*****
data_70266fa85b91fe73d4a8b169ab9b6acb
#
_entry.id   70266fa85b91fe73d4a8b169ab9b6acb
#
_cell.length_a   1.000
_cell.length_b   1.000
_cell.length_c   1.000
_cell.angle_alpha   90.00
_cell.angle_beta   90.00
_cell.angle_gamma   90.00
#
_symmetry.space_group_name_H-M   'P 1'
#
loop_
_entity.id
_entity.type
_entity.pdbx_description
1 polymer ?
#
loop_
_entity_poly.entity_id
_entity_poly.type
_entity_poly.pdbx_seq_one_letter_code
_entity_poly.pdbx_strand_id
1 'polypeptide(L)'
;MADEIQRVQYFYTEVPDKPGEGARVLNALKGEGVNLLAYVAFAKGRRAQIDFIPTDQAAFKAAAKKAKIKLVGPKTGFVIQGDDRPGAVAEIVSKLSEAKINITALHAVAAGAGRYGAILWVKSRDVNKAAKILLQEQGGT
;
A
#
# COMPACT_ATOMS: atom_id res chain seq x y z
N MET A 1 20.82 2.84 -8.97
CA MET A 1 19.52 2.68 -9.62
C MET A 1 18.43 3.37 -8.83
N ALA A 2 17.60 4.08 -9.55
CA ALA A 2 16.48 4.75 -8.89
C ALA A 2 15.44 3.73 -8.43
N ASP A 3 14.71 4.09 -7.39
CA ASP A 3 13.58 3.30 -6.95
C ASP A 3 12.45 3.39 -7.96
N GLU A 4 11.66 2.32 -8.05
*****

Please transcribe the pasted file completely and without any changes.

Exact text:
data_70266fa85b91fe73d4a8b169ab9b6acb
#
_entry.id   70266fa85b91fe73d4a8b169ab9b6acb
#
_cell.length_a   1.000
_cell.length_b   1.000
_cell.length_c   1.000
_cell.angle_alpha   90.00
_cell.angle_beta   90.00
_cell.angle_gamma   90.00
#
_symmetry.space_group_name_H-M   'P 1'
#
loop_
_entity.id
_entity.type
_entity.pdbx_description
1 polymer ?
#
loop_
_entity_poly.entity_id
_entity_poly.type
_entity_poly.pdbx_seq_one_letter_code
_entity_poly.pdbx_strand_id
1 'polypeptide(L)'
;MADEIQRVQYFYTEVPDKPGEGARVLNALKGEGVNLLAYVAFAKGRRAQIDFIPTDQAAFKAAAKKAKIKLVGPKTGFVIQGDDRPGAVAEIVSKLSEAKINITALHAVAAGAGRYGAILWVKSRDVNKAAKILLQEQGGT
;
A
#
# COMPACT_ATOMS: atom_id res chain seq x y z
N MET A 1 20.82 2.84 -8.97
CA MET A 1 19.52 2.68 -9.62
C MET A 1 18.43 3.37 -8.83
N ALA A 2 17.60 4.08 -9.55
CA ALA A 2 16.48 4.75 -8.89
C ALA A 2 15.44 3.73 -8.43
N ASP A 3 14.71 4.09 -7.39
CA ASP A 3 13.58 3.30 -6.95
C ASP A 3 12.45 3.39 -7.96
N GLU A 4 11.66 2.32 -8.05